Readathon – October 2015

It’s the readathon today!

Usually on the morning of the readathon (it runs lunchtime to lunchtime in the UK) I would go buy supplies. But I’ve been waiting in to get my broadband fixed (and fixed it is!) so with an hour to go I’m off to Sainsburys quickly.

I’d like to read 4 books but I’ll be very happy with 3 and would settle for two.

2:45pm update: I’ve been listening to the audiobook of Dance Dance Dance by Haruki Murakami for the last week or two and so far I’ve listened to that for 33 minutes (I was listening at 1.5x speed so actually listened to around 45 minutes of it) of that while putting my shopping away and making and eating a sandwich. I had intended to listen for 30 minutes but I did the extra couple of minutes to finish the chapter.

5:08pm update: I treated myself to two new books when I had an hour or so to kill after the wheelchair rugby yesterday in Westfield Stratford. What can I say? They have Foyles in Westfield and I love Foyles and rarely get to one (although as they know have a branch in Grand Central in Birmingham I may get to one slightly more often now). One of the books (Wicked by Gregory Maguire) is something I’ve been wanted to read ever since I saw Wicked the Musical last year, keep looking at in bookshops and not buying. I decided yesterday was the day to finally buy it.  But that’s not a readathon book because I want to take my time with it.

The second book I bought was An Island of Our Own by Sally Nicholls.  She’s a kidlit writer I’ve read other books by and know they are short but fun books that I enjoy a lot. Plus it has a gorgeous cover so I couldn’t resist buying it.  It’s got 221 pages and I read it cover to cover in just over an hour and a half – the way it’s spaced/typed etc means it’s an extremely quick 221 pages as several pages are blank.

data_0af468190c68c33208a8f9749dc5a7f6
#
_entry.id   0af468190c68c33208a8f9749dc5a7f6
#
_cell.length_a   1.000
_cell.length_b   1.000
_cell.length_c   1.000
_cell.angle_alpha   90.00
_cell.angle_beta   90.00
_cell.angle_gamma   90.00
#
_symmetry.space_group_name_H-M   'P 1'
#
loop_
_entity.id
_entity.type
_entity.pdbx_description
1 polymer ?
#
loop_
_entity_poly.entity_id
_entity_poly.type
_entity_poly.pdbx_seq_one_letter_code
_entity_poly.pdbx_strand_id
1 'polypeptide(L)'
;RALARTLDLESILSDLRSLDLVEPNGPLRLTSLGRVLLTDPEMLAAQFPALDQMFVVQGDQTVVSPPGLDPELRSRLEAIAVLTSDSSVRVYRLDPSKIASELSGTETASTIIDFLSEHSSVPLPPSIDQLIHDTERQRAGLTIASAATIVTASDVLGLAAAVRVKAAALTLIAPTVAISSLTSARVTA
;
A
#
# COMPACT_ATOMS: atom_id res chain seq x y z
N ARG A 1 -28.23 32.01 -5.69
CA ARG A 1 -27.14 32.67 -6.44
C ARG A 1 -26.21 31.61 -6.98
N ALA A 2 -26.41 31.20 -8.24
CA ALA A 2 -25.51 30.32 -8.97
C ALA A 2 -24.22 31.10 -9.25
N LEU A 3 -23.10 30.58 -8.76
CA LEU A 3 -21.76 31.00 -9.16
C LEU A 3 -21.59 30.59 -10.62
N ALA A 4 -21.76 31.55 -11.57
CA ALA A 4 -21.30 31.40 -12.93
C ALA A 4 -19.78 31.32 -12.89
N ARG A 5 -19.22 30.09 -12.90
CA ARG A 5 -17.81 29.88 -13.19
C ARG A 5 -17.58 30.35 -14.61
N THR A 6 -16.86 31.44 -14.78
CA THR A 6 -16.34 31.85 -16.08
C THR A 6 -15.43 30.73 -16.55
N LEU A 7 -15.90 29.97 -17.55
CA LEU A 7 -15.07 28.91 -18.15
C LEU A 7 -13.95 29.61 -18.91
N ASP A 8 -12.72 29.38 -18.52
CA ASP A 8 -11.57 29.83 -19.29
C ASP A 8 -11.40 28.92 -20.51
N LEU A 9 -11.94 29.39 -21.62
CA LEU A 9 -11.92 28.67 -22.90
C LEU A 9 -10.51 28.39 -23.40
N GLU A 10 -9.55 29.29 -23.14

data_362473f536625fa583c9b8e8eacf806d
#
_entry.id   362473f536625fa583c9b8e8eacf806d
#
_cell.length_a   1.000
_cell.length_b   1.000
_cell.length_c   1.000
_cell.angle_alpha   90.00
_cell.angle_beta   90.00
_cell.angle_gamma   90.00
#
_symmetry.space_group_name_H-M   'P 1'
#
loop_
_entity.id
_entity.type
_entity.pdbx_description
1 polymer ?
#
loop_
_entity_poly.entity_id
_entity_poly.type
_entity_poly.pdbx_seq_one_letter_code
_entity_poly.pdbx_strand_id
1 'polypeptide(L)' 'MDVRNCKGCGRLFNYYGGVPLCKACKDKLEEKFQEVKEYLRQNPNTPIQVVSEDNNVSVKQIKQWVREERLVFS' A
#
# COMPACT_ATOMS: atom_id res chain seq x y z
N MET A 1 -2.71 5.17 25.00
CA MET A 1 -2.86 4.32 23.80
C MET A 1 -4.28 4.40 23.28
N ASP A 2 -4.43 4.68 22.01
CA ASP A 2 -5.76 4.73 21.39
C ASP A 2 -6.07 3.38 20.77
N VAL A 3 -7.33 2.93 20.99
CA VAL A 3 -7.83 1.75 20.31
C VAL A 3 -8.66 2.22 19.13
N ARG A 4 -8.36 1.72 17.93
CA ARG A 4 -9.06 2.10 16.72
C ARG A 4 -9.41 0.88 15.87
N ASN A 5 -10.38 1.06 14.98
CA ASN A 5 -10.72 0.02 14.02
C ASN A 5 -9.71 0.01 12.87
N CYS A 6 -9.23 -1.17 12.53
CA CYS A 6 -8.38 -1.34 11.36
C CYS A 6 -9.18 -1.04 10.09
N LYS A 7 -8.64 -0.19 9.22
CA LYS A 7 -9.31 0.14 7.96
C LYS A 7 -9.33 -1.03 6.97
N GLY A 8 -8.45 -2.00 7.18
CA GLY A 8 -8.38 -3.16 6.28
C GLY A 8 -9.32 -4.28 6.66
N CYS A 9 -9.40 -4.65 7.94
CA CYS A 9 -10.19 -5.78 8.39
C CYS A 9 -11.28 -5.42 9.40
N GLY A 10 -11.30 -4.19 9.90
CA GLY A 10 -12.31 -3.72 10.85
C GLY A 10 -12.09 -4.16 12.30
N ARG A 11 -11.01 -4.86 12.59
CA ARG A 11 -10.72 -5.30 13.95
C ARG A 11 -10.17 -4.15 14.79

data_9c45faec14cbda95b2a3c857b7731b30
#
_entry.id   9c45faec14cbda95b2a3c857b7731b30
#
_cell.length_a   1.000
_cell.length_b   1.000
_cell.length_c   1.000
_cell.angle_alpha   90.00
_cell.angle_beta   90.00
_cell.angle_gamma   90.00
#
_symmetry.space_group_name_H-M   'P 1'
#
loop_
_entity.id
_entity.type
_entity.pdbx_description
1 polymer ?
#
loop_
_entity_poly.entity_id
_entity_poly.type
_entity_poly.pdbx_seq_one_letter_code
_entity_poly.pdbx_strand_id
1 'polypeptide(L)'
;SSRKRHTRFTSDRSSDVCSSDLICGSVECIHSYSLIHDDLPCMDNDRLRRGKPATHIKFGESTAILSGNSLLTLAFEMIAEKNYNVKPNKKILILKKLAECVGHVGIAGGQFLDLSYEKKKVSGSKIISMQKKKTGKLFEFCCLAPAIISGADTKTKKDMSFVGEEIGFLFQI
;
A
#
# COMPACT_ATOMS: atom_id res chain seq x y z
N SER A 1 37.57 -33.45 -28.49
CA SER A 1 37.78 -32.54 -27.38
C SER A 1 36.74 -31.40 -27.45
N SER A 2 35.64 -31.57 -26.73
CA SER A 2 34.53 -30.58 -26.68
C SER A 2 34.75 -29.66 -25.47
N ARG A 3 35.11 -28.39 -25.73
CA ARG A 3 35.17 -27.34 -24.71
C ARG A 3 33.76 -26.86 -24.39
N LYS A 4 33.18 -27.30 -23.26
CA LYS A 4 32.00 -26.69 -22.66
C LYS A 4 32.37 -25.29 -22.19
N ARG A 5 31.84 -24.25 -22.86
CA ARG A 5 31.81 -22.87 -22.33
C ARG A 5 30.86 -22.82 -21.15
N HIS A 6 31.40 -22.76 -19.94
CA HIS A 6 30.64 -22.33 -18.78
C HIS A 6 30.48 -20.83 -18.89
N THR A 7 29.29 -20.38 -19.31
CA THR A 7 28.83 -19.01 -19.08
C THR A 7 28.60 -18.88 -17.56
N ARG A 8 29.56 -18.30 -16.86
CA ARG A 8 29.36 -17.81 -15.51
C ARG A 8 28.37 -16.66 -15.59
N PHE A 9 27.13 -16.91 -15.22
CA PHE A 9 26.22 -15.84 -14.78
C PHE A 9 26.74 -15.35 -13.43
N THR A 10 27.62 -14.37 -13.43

8:31pm Update: Since I last updated I’ve read another book. Star Trek: New Frontier – The Returned Part 3 by Peter David. That’s a novel that’s being seralised in ebook format over three parts and it had 171 pages. I was a little disappointed by this. I love Star Trek books and Peter David is my favourite author. This had all the things I love about his writing but didn’t seem as good as previous. I know from reading serialised novels in other genres that I’m not a massive fan of the format and I suspect I may have enjoyed this a lot more had it been a whole book. However the editing also left something to be desired – the main character in another Star Trek series is mentioned once and her name was spelled the wrong way.  I’d like to read all three parts back to back and see if I get more from it that way. But I’m not sure I will.

I also listened to some of more of Dance Dance Dance while sorting dinner – another 35 minutes.  I’m beginning to suspect I’ll finish that during the Readathon but I think it’ll be back to the books for my next read. I’m gonna take a break for a little while first though.